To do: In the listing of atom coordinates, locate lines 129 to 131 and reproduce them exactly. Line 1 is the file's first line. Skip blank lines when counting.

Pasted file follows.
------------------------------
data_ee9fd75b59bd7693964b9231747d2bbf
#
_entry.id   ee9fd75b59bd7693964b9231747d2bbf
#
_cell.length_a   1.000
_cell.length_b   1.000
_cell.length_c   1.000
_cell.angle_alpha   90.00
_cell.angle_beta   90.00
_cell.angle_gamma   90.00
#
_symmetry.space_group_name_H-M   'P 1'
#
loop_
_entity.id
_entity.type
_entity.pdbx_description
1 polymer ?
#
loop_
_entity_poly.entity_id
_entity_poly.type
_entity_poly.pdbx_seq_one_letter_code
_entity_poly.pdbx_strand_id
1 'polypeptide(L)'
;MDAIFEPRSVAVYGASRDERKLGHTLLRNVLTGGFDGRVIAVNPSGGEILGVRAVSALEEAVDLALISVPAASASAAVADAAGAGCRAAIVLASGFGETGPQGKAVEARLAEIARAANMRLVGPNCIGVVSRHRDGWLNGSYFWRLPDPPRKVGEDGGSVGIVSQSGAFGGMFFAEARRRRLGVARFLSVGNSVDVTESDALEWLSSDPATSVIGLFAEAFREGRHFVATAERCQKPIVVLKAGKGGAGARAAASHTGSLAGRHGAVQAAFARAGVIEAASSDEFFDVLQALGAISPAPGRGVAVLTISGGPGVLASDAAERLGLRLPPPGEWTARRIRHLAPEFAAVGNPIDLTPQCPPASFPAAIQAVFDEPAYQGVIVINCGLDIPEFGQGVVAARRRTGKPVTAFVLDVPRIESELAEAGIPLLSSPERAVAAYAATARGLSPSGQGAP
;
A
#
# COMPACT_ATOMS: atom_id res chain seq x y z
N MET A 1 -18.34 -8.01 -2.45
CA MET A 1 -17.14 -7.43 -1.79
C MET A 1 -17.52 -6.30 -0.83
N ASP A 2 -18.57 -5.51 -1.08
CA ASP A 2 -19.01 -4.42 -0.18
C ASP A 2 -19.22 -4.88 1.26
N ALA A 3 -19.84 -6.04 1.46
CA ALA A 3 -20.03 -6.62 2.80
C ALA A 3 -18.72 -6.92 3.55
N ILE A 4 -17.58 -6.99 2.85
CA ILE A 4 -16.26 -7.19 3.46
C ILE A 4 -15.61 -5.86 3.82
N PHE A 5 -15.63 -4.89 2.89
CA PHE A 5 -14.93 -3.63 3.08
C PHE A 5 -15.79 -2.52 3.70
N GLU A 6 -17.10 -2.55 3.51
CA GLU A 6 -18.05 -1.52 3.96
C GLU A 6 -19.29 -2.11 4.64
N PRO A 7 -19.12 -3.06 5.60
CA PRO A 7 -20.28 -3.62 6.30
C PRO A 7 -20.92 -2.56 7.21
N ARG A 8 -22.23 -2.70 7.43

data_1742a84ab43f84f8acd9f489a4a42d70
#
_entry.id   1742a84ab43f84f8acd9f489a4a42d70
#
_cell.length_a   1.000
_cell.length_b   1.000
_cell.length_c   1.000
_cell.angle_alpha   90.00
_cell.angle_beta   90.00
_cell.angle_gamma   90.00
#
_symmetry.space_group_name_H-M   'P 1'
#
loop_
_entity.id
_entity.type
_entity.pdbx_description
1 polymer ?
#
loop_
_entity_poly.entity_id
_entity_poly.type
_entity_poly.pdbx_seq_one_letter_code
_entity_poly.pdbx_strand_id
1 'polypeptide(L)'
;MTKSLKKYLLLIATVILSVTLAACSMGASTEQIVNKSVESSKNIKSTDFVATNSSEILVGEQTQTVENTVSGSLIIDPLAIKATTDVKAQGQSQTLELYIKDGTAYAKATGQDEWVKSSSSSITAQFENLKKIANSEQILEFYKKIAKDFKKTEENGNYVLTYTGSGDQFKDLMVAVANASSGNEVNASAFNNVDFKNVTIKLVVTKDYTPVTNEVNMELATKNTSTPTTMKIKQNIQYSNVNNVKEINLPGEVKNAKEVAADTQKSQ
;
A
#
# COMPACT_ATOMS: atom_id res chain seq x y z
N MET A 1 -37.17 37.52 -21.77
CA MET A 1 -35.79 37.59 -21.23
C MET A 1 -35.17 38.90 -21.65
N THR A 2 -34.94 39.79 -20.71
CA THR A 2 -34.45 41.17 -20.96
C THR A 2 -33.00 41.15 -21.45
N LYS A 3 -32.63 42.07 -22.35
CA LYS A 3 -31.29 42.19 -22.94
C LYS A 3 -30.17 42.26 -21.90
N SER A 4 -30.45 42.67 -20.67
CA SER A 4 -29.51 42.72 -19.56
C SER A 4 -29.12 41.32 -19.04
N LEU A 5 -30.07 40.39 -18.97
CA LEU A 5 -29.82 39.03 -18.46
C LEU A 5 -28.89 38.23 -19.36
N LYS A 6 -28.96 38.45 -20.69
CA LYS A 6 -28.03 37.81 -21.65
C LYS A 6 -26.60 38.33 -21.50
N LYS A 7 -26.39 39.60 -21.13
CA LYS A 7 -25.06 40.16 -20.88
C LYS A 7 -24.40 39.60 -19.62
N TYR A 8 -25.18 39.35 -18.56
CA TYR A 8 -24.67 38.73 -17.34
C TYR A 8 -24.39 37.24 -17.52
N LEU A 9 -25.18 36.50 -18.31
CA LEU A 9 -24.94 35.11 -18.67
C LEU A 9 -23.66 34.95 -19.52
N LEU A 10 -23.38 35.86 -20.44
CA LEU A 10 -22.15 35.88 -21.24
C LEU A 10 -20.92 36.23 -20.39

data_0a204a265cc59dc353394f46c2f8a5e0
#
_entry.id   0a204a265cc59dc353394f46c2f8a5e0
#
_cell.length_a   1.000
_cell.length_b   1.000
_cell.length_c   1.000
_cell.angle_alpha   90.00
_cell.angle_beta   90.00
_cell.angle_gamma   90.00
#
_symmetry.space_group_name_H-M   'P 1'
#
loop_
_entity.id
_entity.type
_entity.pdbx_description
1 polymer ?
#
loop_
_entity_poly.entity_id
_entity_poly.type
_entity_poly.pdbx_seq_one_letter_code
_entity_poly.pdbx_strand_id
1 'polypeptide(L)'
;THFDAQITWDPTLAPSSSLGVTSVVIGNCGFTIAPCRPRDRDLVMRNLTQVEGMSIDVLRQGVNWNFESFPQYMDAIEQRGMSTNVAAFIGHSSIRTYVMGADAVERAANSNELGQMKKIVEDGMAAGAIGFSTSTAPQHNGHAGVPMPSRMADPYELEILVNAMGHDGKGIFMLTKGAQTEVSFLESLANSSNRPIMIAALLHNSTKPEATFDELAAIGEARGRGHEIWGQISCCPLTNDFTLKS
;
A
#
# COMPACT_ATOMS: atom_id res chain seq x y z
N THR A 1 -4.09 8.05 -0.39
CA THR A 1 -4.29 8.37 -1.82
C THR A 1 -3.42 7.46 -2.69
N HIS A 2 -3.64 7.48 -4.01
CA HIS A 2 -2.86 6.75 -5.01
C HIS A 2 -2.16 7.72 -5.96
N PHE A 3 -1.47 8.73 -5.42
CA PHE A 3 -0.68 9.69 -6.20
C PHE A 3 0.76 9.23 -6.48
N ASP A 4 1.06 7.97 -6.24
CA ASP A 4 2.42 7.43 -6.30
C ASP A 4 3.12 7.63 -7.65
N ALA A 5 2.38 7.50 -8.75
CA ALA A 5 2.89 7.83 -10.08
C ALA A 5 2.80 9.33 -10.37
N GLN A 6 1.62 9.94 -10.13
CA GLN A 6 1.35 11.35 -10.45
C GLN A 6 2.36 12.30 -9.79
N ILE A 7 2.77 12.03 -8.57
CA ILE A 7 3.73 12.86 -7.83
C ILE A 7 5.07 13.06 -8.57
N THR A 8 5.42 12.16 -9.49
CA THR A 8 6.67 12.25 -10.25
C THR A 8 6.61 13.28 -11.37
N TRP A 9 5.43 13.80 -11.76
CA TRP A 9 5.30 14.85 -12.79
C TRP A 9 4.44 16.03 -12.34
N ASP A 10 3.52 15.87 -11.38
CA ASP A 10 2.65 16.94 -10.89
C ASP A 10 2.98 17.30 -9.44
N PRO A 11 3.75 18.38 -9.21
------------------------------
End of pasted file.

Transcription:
_entity.pdbx_description
1 polymer ?
#